So what is the spiritual gift for us on Good Friday? That as we carry a loved one to the gravesite, we are sending them both into the good earth and on to an incredible journey? That when we celebrate the birth of our child or grandchild, God is celebrating as well? When we get it how much Jesus loves us, and we learn to like and to love ourselves fully, then we are in a great life that gives us many opportunities. What a Savior! What a friend! Father, Son and Holy Ghost. What a great family we come from!
Father God, let Good Friday be the day we take fully into our minds, hearts, bodies and souls the hope, love and faith the Savior was willing to give us by letting them nail Him to the Cross-the Cross of Hope. Amen
Barry McCarty has been back at South Main since 1979. He is a member of the Discipleship Committee and is a member of the Power & Light Sunday School community. Barry was ordained by South Main Baptist in 1973. Barry is married to Beth and they have three adult children.
My Gift to God
What can I give back to the Lord for all He requited to me? The cup of rescue I lift and in the name of the Lord I call. Psalms 116:12-13
The psalmist called to the Lord to save him from death. Possibly the speaker had recently recovered from a near-fatal illness or some other danger. His love for the Lord is being proclaimed to celebrate this recovery from near death.
Most of us have not had a recovery from a near death experience, but we have experienced times of deep trouble that have seemed insurmountable at the moment. The Lord is always there to walk with us in times of trouble. All that we have to do is open our hearts to him and call for his help. As I think about this Psalm, the familiar poem “Footprints in the Sand” by Mary Stevenson comes to mind. The poet asks God where He has been when she has seen only one set of footprints in the sand. The Lord replies, “The years when you have seen only one set of footprints, my child, is when I carried you.” God is with us even when we are not aware of His carrying us.
The psalmist asks “What can I give back to the Lord?” Robert Alter’s commentary suggests that there is no adequate return that the Psalmist can offer God, but at least he can participate in the celebration of thanksgiving. Just as the Psalmist gives thanks to the Lord for his salvation and deliverance, I give thanks to the Lord for traveling with me on my life’s journey and for the gift of grace from Jesus. The gift that I can give to God is the way that I live my life. Jesus said that we should love the Lord with all our heart and to love our neighbor as ourselves. This gift to God truly “demands my soul, my life, my all.”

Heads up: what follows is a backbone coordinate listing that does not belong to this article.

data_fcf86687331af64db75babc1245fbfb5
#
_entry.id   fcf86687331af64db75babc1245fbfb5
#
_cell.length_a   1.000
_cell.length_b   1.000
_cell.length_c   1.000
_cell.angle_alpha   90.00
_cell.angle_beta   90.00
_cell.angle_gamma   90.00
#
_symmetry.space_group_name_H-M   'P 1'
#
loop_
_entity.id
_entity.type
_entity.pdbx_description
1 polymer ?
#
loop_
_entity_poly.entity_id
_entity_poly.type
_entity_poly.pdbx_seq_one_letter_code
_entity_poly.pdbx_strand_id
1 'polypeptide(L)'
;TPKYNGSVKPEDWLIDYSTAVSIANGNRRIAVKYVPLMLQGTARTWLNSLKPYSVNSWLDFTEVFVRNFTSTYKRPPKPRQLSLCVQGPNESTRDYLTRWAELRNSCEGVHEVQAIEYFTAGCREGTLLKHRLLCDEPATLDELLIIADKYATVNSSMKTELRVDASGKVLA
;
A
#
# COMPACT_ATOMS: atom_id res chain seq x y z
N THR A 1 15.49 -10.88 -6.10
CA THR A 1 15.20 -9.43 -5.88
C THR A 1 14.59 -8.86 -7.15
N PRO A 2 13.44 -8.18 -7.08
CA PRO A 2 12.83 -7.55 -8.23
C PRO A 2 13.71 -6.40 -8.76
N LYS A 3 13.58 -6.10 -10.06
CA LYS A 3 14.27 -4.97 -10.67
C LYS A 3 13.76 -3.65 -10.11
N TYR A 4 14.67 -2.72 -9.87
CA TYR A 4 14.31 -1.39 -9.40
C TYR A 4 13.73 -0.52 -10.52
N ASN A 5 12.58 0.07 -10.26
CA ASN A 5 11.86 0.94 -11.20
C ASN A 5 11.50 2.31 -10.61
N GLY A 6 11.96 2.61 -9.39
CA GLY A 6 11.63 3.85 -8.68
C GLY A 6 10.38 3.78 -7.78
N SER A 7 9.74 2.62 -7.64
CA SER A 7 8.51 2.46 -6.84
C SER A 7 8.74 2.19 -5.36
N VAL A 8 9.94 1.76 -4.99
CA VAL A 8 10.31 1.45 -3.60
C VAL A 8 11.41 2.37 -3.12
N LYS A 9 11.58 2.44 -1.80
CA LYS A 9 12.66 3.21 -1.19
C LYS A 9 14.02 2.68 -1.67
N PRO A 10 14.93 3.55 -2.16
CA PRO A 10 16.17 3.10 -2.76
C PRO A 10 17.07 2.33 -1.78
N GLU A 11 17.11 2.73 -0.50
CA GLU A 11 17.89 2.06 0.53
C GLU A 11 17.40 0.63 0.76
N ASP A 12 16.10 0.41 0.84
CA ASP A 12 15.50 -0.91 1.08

Lord, give me the wisdom and patience to live my life in a way that will be a gift to you. Amen.
Hart Brupbacher is a member of the Fellowship Sunday School Class and sings in the choir. He is married to Linda, and they are active in two South Main at Home groups.
Coming to See Jesus
Therefore, since we are surrounded by such a great cloud of witnesses, let us throw off everything that hinders and the sin that so easily entangles and let us run with perseverance the race marked for us. Let us fix our eyes upon Jesus. Hebrews 12: 1-2
I’ve read that many of the soldiers who are awarded medals for their acts of valor in the battlefield actually do not consider themselves to be brave. They say, “I was just doing my job,” or “I did it because it was expected of me.” Studies reveal that it is not the swashbuckling, charismatic, adventuresome soldier who is most likely to be a hero; rather, it is the soldier who values loyalty and duty. Most of them are reluctant heroes. They are uncomfortable with the label, and they did not set out to become a hero, only to do the job they were called upon to do.
We, too, find ourselves in the midst of a war–an internal war. We battle against our fears and failures at trying to live lives worthy of our calling. The writer of Hebrews offers a word of encouragement to us as we march into the field of conflict. A great cloud of witnesses, a battalion of believers, surrounds us. Women and men who have run the race found God to be faithful, even when they were not. We are invited to look not only around, but to peer deeply ahead, behind, and within at the author and perfecter of our faith who endured the cross, scorned its shame, and who now sits at the right hand of God. Jesus is here, through the smoke and explosions of life’s chaos, in the midst of the shrapnel of new diagnosis and disease. With peril all around us and plenty within us, Jesus is here! He is here not only as a starched, victorious admiral, but also as a battle-scarred, bloodied, and crucified fellow soldier—one who knows the pain of this war and the power of his victory. Let us consider the One who endured so much for us and get to work in the heroic ordinary of our daily lives as we continue to follow Him.
God, help us in our weariness and our lost ways to see Jesus in the midst of the struggle and come to know more deeply the love you have for us and the light in which you call us to walk Amen.
Erin Conaway is the Associate Pastor of South Main. He is married to Carmen Brassfield Conaway and together they are watching Alexandra Julie and Samuel Eric grow up and discover life in all its wonder and joy.
Living like Jesus is All We Have
All have sinned and fall short of the glory of God. Romans 3:23
Our theme for Lent this year is “demands my all.” Those words are from the last verse of the hymn, “When I Survey the Wondrous Cross” from which we sing “…love so amazing, so divine; demands my soul, my life, my all.” That love of Jesus dying on the cross for us “demands our all.” What does that mean? That we should give our all to God?